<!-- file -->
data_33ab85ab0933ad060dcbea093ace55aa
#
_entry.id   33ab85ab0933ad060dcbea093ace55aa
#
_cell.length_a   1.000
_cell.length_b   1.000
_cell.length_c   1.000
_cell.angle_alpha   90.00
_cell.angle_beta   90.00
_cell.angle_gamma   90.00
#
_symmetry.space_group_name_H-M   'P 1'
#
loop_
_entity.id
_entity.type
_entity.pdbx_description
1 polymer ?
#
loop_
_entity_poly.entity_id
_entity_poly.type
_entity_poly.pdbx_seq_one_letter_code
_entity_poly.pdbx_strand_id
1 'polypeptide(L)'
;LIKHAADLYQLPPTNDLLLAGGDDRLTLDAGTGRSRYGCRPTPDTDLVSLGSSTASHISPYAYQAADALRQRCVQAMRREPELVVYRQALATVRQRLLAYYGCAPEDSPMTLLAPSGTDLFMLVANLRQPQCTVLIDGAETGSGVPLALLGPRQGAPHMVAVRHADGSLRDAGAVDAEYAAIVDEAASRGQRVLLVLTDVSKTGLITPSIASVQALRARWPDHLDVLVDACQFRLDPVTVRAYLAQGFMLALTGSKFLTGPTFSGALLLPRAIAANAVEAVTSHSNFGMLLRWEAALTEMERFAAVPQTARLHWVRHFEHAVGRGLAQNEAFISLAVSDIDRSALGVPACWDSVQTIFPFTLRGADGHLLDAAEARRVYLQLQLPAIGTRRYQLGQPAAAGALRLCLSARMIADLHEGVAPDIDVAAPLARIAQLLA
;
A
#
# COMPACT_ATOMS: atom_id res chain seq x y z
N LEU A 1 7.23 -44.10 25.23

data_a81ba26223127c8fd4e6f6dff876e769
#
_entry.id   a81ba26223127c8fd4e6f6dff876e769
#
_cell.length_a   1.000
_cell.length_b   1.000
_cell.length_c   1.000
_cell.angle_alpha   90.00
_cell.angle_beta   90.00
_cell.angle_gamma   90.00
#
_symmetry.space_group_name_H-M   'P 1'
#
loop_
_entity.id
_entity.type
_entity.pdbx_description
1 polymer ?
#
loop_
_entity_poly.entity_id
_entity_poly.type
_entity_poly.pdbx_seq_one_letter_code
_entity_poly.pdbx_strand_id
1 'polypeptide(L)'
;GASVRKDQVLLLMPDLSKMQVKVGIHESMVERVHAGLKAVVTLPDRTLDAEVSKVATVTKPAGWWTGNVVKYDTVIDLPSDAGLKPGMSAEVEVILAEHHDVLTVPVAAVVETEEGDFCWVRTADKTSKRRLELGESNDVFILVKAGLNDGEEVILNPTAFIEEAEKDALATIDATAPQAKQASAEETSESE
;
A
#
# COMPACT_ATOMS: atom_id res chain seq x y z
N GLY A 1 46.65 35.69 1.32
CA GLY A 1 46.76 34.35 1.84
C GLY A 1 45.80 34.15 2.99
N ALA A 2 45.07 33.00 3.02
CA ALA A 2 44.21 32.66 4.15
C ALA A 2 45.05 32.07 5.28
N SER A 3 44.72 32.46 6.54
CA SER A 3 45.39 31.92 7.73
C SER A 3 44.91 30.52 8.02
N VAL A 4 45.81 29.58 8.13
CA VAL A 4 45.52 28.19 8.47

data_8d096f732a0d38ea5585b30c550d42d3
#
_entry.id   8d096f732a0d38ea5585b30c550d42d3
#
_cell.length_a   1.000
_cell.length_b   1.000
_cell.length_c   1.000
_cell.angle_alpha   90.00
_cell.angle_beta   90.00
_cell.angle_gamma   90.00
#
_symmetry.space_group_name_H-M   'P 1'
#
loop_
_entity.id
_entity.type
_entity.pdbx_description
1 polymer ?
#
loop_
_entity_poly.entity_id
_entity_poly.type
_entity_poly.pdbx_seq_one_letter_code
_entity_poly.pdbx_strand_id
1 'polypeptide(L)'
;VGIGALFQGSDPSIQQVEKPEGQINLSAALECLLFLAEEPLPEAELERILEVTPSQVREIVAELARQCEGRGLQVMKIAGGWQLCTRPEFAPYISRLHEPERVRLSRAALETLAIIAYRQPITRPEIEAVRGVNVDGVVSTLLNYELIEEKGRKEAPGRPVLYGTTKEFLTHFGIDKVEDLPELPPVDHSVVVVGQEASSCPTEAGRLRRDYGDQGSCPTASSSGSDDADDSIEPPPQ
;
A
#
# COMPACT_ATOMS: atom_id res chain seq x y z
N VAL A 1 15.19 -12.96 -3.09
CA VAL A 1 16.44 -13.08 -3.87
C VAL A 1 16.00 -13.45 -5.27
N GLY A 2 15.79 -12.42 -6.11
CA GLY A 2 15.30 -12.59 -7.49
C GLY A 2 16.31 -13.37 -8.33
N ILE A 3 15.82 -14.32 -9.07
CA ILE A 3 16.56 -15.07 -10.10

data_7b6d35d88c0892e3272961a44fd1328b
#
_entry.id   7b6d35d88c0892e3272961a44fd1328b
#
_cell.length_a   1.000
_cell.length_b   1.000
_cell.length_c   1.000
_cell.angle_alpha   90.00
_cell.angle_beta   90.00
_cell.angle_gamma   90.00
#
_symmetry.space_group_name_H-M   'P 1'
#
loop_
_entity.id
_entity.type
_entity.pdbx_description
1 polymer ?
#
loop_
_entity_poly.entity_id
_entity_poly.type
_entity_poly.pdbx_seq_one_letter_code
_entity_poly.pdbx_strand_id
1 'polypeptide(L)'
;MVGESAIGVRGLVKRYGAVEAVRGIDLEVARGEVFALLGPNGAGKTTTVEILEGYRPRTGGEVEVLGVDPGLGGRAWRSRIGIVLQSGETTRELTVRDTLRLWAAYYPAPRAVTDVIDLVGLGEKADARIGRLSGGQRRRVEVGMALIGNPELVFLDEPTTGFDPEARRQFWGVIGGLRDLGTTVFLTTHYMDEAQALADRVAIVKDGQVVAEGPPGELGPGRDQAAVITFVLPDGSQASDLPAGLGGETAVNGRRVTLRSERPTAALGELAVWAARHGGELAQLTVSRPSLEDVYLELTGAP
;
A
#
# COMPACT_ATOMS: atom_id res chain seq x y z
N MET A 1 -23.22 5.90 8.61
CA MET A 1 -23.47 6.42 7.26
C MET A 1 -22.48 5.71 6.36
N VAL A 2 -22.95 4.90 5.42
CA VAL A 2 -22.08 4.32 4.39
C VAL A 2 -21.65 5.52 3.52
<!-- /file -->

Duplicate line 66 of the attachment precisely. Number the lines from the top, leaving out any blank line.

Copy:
CA ALA A 2 44.21 32.66 4.15